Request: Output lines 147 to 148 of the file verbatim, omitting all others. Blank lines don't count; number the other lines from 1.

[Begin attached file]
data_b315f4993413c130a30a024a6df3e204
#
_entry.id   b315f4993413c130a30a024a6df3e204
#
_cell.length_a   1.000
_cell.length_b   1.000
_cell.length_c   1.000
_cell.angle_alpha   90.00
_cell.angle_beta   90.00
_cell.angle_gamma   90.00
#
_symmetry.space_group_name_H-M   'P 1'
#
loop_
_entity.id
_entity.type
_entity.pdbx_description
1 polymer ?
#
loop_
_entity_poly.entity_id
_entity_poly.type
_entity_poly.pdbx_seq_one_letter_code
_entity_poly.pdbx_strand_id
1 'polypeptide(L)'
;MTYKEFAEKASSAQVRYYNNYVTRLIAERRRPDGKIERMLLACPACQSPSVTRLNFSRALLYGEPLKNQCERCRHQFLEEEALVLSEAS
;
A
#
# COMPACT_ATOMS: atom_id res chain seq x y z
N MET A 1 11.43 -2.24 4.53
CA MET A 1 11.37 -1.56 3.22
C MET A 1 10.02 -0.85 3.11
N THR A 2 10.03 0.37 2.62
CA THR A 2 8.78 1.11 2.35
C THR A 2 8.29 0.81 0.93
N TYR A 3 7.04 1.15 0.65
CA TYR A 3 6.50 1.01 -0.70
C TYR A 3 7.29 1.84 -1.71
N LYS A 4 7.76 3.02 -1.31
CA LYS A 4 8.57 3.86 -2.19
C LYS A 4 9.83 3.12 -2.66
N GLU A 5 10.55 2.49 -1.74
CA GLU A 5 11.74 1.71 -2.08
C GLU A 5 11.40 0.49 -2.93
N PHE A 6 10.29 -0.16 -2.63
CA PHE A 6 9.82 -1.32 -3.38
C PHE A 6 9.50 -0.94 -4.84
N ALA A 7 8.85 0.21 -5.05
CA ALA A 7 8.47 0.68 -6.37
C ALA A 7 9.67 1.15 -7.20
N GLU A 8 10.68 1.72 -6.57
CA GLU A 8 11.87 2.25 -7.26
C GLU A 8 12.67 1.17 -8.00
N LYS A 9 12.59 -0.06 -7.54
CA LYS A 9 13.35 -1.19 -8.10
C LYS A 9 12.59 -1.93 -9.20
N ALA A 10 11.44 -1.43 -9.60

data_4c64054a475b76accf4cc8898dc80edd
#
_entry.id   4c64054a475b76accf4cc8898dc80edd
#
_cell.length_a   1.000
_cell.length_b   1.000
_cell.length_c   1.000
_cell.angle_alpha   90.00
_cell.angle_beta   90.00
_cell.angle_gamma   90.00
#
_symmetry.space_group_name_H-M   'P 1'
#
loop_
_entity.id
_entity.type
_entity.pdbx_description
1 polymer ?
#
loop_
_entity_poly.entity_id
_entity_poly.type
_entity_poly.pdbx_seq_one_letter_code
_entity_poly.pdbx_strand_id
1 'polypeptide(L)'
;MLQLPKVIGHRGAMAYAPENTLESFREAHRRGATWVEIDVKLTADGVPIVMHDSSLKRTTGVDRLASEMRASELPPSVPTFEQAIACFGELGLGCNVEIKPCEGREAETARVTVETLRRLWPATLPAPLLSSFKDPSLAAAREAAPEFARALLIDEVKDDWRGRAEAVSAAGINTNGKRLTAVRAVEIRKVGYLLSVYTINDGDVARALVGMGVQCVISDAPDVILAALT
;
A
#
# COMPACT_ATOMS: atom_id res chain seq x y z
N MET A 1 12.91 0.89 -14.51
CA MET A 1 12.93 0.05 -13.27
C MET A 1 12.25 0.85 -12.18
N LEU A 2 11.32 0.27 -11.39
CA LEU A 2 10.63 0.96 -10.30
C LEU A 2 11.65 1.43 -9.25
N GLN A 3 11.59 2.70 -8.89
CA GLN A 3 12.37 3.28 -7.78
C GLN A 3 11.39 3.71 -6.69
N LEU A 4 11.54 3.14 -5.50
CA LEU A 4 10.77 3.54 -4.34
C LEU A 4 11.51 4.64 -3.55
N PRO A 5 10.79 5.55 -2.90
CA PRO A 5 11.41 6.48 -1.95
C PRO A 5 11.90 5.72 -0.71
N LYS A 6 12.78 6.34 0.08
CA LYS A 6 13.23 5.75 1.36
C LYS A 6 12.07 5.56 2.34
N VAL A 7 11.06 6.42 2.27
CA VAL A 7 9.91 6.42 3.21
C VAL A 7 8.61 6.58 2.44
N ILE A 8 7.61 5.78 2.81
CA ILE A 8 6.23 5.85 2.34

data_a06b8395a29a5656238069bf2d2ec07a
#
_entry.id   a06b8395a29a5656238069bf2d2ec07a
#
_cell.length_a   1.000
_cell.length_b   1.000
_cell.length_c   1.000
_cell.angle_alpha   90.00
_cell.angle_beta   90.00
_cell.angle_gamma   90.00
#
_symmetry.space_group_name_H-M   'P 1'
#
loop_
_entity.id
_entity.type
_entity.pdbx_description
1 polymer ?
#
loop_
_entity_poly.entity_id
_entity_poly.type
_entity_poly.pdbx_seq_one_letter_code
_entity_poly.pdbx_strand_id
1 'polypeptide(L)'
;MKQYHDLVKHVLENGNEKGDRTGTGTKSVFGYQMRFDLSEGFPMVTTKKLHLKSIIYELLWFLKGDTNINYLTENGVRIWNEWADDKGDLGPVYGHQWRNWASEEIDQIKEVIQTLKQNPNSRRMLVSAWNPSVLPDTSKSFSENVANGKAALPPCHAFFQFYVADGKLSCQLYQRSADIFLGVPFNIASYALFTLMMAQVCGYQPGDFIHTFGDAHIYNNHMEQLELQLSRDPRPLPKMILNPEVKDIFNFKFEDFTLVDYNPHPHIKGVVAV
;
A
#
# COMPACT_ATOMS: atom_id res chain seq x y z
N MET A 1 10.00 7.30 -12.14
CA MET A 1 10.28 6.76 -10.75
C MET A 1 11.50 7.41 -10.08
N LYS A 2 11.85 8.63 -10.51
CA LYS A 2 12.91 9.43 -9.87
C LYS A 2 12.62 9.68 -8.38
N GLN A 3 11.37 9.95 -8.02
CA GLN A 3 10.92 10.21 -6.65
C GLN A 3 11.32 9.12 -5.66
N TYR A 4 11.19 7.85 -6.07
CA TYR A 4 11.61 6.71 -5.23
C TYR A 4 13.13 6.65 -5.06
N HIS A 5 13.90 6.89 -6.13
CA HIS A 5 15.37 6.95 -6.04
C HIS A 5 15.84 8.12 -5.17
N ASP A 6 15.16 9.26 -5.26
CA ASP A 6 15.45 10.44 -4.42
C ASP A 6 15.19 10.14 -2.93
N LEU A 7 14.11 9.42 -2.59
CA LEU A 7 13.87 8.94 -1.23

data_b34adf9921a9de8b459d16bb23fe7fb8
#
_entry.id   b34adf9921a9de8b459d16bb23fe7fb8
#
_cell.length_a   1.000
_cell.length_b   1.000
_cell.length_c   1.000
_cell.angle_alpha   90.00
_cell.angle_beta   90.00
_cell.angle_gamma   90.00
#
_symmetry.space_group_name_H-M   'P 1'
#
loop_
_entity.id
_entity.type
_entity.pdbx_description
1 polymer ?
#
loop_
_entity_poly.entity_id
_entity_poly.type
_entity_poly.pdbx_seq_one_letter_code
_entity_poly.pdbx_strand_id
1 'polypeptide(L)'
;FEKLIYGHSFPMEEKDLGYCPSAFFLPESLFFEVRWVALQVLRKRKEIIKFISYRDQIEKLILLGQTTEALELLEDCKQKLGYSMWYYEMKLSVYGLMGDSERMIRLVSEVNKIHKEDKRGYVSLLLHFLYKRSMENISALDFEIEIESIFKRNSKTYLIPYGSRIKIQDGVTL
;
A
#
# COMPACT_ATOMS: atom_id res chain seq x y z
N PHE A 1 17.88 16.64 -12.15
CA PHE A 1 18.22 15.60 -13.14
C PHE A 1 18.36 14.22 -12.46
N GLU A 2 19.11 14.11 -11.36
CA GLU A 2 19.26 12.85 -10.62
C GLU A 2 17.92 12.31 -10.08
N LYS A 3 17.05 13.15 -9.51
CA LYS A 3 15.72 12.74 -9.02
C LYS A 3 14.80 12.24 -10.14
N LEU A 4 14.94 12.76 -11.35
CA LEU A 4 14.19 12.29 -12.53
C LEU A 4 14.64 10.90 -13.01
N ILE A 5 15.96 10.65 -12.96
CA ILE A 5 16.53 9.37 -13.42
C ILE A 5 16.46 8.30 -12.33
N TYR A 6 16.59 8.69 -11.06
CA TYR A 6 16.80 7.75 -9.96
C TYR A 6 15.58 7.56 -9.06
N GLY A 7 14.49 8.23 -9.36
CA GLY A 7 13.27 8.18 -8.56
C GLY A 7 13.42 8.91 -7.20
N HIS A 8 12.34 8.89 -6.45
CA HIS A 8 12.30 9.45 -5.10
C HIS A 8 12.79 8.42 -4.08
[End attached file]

C LYS A 2 12.62 9.68 -8.38
N GLN A 3 11.37 9.95 -8.02